Braves pitcher Derek Lowe was booed off the mound in his last start of the season, stripped of a guaranteed spot in the rotation shortly thereafter, and ultimately traded to Cleveland, completing a tailspin to close out his tumultuous three-year stint with the Braves.
The Braves traded the 38-year-old Lowe on Monday to the Indians, who have agreed to pay $5 million of the $15 million Lowe is owed in 2012 in the final year of his contract. The Braves, who will cover the remaining $10 million, got minor league pitcher Chris Jones in return.
With the additional $5 million they cleared in this deal, the Braves are believed to have about $10 million to purse additions at shortstop and the corner outfield.
“Once you know what you want to do, you want to get the dominoes falling, and that was the first one,” said Braves general manager Frank Wren, who said Lowe had at least one other suitor, but the Indians were ready to move faster. “(This) allows us to pencil in one of our young starters and also frees up some payroll flexibility for us, which gives us a better idea of the direction we’re going this winter.”
Wren made it known shortly after the season ended that Lowe would be relegated to the bullpen next season. Both Jair Jurrjens and Tommy Hanson are expected to return from injury, and with Tim Hudson and Brandon Beachy back, the Braves have a wealth of choices for an additional spot with Mike Minor, Randall Delgado, and Julio Teheran, or even the versatile Kris Medlen.
It’s been hot or cold for Lowe since he signed a four-year $60 million deal with the Braves in January of 2009. He was the Braves’ Opening Day starter each of the last three seasons, led the staff with 15 wins in 2009 and was second in 2010 with 16. But he’s also been in double-digits in losses each of the past three years, including 17 this season which led the National League.
Wren said Lowe gave the Braves what they wanted when they signed him – stability and veteran leadership for their rotation at a time when it was decimated by injuries. Lowe missed only one of his 102 scheduled starts as a Brave, and after the one he skipped to rest a sore elbow, Lowe went on a 5-0 run to get the Braves into the postseason a year ago.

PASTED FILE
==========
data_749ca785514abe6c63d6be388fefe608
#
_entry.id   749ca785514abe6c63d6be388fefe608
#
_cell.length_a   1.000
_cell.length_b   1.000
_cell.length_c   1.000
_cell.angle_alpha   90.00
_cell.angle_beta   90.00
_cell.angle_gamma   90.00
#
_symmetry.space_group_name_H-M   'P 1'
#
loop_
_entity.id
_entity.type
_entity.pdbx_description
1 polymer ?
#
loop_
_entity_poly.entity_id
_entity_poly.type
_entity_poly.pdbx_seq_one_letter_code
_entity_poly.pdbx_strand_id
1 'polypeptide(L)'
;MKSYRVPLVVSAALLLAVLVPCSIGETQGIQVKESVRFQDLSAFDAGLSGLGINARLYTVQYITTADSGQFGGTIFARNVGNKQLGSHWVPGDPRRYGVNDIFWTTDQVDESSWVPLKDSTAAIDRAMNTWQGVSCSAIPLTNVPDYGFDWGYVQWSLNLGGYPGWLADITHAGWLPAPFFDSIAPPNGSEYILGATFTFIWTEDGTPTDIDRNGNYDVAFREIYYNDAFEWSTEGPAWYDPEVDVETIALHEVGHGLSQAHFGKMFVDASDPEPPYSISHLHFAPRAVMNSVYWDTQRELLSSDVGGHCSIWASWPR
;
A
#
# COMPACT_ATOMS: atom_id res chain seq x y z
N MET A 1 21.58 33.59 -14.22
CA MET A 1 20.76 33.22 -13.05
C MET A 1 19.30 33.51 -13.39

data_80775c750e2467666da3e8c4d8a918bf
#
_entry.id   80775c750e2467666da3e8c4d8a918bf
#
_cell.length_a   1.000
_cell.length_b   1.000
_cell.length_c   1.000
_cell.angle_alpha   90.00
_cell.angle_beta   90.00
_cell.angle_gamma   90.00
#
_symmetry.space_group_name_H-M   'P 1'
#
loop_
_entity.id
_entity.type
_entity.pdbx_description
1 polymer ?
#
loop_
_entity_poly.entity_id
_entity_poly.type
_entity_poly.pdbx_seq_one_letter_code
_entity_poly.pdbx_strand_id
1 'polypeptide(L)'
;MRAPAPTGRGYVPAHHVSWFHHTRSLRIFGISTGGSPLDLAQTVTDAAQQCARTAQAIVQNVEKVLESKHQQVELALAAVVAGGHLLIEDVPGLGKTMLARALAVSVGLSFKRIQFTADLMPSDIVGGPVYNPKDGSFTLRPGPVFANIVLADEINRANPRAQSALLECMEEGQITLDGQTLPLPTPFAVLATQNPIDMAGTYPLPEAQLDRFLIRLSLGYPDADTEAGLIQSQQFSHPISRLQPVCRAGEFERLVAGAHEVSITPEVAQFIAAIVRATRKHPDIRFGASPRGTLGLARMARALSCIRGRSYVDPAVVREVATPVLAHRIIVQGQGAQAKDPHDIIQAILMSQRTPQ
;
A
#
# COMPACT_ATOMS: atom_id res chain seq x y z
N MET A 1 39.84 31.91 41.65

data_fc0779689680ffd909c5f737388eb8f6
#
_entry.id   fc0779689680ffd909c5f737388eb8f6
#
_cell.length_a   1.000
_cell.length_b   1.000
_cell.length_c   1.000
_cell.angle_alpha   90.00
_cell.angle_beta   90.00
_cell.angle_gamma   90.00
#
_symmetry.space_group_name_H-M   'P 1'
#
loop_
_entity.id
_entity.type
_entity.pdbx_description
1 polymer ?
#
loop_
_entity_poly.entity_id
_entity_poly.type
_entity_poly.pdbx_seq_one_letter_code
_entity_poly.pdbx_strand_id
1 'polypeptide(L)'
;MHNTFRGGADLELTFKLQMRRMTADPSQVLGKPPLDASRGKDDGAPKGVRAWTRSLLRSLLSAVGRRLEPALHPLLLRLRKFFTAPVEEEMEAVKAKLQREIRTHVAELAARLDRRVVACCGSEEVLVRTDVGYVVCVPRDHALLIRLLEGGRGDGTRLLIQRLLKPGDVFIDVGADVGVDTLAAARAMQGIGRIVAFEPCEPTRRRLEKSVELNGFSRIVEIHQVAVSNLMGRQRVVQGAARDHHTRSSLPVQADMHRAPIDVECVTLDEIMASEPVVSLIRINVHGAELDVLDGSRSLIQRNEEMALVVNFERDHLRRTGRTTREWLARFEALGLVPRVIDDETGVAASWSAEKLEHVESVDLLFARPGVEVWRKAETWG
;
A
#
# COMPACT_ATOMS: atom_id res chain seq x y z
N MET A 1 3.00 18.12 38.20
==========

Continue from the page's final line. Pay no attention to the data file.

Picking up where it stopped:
That was the highlight of Lowe’s time as a Brave, when he went 5-0 with a 1.17 ERA last September and became the Braves’ No. 1 starter in their first trip to the playoffs since 2005.
“He gave us 31 wins the first two years,” Wren said. “If you told me I could sign a free agent that averaged a little over 15 wins a year, you’d take it every time. He did exactly what we wanted him to do. This year, he had a tough time at the finish. But he still won nine games and won 40 in three years.”
There was no September push this year; Lowe went 0-5 with an 8.75 ERA this time around. He gave up five earned runs in four-plus innings in a 7-1 loss to the Phillies on Sept. 27, the second-to-last game of the season, and left to boos as the Braves fell into a tie for the wild card with St. Louis.
Lowe finished the season 9-17 with a 5.05 ERA. He was 40-39 with a 4.57 ERA as a Brave overall. He did not help his cause when he was arrested on April 28 for driving under the influence and reckless driving, though charges were eventually dropped.
The Braves had made attempts each of the previous two offseasons to trade Lowe but this time were able to make it work with his salary at a more manageable level.
The Indians were looking for a veteran starter after losing Carlos Carrasco to elbow reconstruction surgery. Lowe will join a rotation that features Fausto Carmona and Ubaldo Jimenez.
Wren said Lowe was gracious when he called him Monday morning to tell him about the trade.
“I thanked him for what he did for us for three years and just told him we were at a point where we wanted to give the young pitchers the opportunity to win those spots,” Wren said. “He wished us well, said he’ll be pulling for us, and said those young guys are going to be good, keep them healthy.”
As for the young piece the Braves will add to their minor league organization, Jones went 7-1 with a 3.36 ERA in 43 relief appearances for the Single-A Kinston Indians last season. The 23-year-old left-hander struck out 66 batters in 72 1/3 innings, while holding left-handers to a .145 opponents’ batting average. He was a 15th round pick in 2007 out of Gaither High School in Tampa.